I am anxious to attend the meeting of more than 100 Joslin Medalists on June 3, 4. These meet-ups are held every two years in Boston at the Joslin Diabetes Center. There are several medalists attending who have been type 1 for 75 years, or more. William Rounds attended in 2009, and he has now been type 1 for 87 years. They make me feel like a newbie, with only 65 years of diabetes.
Here is a link about some of the medalists and findings from the Joslin Medalist Study of 650 medalists.
What makes a survivor
There are common themes among the 650 people in the Joslin Diabetes Center’s “medalists’’ study of patients who have lived with type 1 diabetes for a half-century or longer. According to Dr. George L. King, Joslin’s research director, these survivors are typically:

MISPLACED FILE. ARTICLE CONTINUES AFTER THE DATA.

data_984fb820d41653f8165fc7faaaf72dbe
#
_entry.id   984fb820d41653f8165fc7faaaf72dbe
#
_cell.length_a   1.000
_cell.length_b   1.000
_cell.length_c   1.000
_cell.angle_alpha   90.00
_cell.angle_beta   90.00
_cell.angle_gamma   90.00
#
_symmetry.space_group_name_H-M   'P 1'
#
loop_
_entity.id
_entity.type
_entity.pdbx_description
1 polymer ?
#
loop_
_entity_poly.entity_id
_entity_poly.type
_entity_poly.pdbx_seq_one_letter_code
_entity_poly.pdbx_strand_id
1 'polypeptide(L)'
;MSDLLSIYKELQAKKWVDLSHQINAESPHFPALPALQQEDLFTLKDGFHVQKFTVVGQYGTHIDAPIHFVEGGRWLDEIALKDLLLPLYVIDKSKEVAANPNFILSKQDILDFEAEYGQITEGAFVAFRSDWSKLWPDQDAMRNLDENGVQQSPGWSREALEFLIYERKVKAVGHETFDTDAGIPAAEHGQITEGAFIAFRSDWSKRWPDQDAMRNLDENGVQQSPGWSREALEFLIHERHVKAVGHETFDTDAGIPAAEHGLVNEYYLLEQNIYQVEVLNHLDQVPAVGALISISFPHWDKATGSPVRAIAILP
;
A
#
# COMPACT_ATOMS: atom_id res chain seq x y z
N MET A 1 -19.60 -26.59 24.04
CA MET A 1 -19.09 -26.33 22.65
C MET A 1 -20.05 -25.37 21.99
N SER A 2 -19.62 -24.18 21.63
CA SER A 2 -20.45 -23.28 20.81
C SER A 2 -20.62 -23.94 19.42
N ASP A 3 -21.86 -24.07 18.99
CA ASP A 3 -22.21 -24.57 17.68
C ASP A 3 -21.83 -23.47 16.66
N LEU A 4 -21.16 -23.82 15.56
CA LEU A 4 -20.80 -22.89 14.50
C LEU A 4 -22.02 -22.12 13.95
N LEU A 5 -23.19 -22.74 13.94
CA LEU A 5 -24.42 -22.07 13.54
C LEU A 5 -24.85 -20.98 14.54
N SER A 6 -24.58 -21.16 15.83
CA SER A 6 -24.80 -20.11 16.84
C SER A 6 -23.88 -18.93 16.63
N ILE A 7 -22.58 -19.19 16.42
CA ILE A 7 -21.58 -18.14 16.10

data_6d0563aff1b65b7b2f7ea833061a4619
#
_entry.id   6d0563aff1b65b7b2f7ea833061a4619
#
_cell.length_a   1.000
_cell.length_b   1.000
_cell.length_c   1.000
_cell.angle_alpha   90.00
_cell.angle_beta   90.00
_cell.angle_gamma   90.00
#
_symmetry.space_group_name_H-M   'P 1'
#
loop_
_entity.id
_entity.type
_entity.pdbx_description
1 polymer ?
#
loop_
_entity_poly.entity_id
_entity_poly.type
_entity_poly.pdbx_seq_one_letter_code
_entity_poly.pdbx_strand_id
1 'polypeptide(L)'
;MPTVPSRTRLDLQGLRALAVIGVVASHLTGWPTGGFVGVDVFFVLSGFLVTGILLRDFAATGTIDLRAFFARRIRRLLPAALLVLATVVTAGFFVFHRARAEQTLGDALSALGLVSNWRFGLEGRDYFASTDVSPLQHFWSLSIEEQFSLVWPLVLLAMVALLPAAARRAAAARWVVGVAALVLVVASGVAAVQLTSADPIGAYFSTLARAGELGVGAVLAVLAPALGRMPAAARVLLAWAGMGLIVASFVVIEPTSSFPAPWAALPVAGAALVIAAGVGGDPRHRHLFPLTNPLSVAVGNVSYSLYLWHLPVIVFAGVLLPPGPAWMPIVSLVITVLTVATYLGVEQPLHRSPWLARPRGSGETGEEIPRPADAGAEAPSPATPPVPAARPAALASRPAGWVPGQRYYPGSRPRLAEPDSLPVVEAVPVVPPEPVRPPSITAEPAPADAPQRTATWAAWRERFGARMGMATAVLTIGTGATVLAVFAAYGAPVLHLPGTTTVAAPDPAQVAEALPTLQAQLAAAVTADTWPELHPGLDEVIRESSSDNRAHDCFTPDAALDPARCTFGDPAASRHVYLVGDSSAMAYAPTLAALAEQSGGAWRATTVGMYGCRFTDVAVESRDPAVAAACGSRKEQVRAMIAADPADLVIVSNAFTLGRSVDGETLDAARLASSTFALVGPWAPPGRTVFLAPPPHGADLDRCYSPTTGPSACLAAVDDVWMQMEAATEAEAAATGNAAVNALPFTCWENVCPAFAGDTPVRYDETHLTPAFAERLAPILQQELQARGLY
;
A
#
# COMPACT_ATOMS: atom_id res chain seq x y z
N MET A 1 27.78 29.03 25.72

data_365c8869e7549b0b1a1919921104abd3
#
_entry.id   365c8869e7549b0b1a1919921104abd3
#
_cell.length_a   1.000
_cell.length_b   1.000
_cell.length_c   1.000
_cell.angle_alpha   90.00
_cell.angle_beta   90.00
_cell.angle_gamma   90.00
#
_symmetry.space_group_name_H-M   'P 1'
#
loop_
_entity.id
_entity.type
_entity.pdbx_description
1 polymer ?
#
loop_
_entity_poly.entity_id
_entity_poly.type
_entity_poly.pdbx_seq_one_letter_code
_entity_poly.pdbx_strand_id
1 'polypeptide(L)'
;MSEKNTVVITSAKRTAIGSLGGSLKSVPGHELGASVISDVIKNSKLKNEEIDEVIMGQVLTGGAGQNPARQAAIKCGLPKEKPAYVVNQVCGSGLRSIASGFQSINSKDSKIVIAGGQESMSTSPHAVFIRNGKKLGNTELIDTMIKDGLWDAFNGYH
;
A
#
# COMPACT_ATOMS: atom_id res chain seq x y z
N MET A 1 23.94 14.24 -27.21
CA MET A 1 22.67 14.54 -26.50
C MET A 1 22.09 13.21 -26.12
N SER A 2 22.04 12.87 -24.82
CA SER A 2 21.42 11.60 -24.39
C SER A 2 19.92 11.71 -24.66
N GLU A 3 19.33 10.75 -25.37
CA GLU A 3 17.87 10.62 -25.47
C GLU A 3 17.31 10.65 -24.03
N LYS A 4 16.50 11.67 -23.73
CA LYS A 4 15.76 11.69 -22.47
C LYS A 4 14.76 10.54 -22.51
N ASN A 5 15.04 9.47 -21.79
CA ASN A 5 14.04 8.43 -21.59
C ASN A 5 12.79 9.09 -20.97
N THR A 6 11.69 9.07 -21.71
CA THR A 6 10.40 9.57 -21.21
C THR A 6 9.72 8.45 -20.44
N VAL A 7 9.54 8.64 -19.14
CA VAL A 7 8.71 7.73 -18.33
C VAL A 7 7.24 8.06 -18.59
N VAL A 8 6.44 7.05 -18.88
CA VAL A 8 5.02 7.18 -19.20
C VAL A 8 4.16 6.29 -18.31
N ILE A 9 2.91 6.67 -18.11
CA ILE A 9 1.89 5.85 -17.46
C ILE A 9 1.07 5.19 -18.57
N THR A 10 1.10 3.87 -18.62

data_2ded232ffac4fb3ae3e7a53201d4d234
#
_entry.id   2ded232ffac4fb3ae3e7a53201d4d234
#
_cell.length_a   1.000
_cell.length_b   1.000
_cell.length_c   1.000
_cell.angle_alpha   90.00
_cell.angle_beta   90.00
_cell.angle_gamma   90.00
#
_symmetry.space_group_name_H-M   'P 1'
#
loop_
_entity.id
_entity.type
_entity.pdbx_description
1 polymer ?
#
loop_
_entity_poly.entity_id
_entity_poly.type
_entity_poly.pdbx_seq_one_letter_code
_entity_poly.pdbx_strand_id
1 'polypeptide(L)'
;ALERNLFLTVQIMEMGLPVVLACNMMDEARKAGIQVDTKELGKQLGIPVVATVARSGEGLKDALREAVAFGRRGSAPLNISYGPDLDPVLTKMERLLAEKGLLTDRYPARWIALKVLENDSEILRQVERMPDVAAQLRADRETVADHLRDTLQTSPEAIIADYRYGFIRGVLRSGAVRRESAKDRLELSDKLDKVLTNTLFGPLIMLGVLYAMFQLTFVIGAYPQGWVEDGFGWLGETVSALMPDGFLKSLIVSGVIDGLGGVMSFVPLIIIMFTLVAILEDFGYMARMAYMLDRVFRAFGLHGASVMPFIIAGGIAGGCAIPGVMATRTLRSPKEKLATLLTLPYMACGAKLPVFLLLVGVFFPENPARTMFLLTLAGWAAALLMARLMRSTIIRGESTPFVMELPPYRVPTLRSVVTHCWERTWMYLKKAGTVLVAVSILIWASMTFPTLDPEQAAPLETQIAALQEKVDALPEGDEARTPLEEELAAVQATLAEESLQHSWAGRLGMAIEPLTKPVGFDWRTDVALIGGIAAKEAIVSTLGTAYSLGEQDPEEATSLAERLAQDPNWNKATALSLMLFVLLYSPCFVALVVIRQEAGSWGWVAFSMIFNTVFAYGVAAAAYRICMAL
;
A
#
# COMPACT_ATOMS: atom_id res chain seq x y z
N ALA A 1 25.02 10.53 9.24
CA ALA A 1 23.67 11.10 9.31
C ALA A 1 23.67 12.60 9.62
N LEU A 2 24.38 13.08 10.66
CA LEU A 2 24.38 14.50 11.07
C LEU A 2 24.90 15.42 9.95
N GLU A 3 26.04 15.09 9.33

- of Northern European ancestry, which tends to correlate with high socioeconomic status, high levels of education, and good health care and nutrition.
- physically active.
- children of parents who took control of their diabetes when they were very young, and they continue to do a good job of keeping their blood sugars low and stable.
- children of parents who were long-lived — on average, 76-77 years.
- matter-of-fact about their diabetes: They see it as an annoyance, but not a curse.
- willing to participate in medical research about type 1 diabetes.
- have a pancreas that has continued to make insulin-producing beta cells.